About 22,000 people were rescued from the flood-hit Indian state of Kerala on Sunday, officials say, after monsoon rains finally eased.
Military teams as well as disaster response forces and local fishermen reached some of the worst hit areas.
Helicopters also brought much-needed supplies to community’s cut-off by two weeks of incessant rain.
More than 350 people have been killed, most of them in landslides, since the monsoon started in June.
Kerala's chief minister Pinarayi Vijayan said the number of people taking refuge in the 5,645 relief camps now stood at 725,000.
But he vowed on Sunday "to save even the last person stranded".
Meanwhile, the head of the state's disaster management team, Anil Vasudevan, said he was preparing to deal with a possible outbreak of waterborne and airborne diseases in temporary relief camps.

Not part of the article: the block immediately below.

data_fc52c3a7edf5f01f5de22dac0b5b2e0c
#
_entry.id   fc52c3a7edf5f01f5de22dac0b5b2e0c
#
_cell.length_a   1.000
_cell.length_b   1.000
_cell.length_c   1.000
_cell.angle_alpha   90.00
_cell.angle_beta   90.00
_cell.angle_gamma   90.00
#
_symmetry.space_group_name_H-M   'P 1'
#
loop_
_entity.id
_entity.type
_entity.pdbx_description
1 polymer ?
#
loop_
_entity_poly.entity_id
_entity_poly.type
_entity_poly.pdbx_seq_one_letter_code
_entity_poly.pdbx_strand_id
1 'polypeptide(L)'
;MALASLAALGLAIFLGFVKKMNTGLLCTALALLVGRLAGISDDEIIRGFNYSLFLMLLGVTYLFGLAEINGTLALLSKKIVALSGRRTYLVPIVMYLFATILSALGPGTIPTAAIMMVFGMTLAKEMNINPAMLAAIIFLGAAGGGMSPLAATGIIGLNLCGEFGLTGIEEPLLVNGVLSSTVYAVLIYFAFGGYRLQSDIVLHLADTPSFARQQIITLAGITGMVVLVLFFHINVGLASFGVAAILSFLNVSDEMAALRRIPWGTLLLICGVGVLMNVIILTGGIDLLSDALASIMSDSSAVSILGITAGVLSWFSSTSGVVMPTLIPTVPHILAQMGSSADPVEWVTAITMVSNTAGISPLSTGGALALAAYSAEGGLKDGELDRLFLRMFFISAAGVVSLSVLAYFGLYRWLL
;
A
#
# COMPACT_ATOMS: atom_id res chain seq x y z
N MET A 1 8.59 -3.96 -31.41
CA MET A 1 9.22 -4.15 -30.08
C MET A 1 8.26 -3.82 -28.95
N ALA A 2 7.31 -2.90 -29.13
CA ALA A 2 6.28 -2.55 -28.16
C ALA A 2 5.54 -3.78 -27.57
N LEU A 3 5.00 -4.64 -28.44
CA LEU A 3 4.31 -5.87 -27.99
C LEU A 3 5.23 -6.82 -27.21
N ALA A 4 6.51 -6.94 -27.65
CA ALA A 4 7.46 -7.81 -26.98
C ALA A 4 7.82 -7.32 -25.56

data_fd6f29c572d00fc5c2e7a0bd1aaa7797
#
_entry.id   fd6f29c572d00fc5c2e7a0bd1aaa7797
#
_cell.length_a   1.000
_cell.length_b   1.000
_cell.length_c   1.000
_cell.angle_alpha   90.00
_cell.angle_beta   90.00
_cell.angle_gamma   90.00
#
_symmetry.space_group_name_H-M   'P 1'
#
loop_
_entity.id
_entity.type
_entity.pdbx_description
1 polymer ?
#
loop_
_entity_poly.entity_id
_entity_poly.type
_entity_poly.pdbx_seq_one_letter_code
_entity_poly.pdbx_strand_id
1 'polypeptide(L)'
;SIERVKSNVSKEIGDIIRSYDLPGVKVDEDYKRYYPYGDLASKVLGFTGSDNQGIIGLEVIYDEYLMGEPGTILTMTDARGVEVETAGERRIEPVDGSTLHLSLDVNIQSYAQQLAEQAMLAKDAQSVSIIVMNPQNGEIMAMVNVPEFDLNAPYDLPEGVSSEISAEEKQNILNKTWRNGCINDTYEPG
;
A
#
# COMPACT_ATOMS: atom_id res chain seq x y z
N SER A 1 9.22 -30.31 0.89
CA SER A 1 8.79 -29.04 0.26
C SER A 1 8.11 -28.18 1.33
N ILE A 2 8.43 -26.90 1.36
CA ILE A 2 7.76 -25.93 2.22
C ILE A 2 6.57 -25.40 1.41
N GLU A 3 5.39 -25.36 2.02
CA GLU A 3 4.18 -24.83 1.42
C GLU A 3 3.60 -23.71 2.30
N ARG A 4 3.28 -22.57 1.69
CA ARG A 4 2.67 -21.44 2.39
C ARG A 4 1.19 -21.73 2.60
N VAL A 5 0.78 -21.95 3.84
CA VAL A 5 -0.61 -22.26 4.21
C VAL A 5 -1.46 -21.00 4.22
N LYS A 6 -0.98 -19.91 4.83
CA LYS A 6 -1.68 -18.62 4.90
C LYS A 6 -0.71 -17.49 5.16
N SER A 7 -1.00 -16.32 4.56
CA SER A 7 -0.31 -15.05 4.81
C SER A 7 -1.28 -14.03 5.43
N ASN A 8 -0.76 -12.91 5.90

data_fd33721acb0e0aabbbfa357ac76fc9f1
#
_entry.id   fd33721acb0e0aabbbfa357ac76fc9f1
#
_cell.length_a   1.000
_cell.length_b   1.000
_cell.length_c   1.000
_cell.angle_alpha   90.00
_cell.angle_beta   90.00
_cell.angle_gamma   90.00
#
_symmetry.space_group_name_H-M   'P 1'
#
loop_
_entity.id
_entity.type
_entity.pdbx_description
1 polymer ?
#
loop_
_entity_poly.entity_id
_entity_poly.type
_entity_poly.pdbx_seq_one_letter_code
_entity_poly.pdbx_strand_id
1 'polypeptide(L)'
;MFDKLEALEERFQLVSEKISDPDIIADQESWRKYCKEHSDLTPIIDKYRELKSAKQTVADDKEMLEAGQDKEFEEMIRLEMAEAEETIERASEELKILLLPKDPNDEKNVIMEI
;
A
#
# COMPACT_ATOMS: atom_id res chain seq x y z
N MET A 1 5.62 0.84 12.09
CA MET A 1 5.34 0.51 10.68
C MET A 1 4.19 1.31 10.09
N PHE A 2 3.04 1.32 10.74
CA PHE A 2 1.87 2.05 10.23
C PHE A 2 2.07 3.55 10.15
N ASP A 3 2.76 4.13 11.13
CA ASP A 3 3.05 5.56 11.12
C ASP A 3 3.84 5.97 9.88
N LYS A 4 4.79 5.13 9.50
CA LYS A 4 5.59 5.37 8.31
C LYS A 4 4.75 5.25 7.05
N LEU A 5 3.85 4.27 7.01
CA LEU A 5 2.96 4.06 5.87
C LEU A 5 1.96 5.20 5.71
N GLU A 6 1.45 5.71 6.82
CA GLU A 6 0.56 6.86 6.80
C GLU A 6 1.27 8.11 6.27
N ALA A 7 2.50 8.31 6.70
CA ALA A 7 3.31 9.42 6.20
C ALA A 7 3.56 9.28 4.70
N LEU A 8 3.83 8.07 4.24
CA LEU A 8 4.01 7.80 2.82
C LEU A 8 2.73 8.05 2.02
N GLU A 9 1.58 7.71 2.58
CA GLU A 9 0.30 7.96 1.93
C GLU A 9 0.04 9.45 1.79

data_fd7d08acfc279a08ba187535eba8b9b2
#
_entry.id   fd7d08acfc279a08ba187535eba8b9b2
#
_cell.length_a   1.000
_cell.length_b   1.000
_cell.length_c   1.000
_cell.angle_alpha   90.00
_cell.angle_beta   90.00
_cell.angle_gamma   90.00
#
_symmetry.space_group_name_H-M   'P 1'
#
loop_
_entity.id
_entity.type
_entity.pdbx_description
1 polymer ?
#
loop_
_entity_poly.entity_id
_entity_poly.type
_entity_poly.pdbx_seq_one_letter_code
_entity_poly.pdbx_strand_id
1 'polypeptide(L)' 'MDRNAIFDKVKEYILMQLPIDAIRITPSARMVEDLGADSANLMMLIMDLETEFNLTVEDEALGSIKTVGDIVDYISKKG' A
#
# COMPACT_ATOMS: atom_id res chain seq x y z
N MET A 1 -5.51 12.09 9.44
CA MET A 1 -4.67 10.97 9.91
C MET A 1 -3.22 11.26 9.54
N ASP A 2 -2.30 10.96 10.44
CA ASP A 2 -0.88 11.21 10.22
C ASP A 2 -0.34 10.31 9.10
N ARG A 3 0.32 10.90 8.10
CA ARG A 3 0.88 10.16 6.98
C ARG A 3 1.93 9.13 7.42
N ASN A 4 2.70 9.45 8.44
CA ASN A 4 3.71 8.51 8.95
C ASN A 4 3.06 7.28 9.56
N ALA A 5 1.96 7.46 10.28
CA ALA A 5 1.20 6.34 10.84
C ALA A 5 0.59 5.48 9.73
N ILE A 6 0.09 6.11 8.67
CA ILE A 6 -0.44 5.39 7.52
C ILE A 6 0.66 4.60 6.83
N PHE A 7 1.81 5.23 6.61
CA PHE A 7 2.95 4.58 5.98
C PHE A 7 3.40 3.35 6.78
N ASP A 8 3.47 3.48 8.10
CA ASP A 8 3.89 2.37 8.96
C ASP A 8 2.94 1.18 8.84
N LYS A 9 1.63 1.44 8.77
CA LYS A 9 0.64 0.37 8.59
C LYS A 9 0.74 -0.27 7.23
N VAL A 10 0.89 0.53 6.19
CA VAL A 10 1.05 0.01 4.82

He said authorities had already isolated three people with chickenpox in a camp in Aluva, about 250km (155 miles) from state capital Thiruvananthapuram.
Rescue officials said efforts on Sunday had been concentrated on the town of Chengannur, where about 5,000 people were reported to be trapped, and in the Alapuzha and Ernakulam districts.
In Chengannur, local politician Saji Cherian earlier broke down in tears on TV describing the crisis there.
"Please give us a helicopter. I am begging you. Please help me, people in my place will die. Please help us. There is no other solution, people have to be airlifted," he said.
As the rain eased, some evacuated residents returned to see what was left of their homes.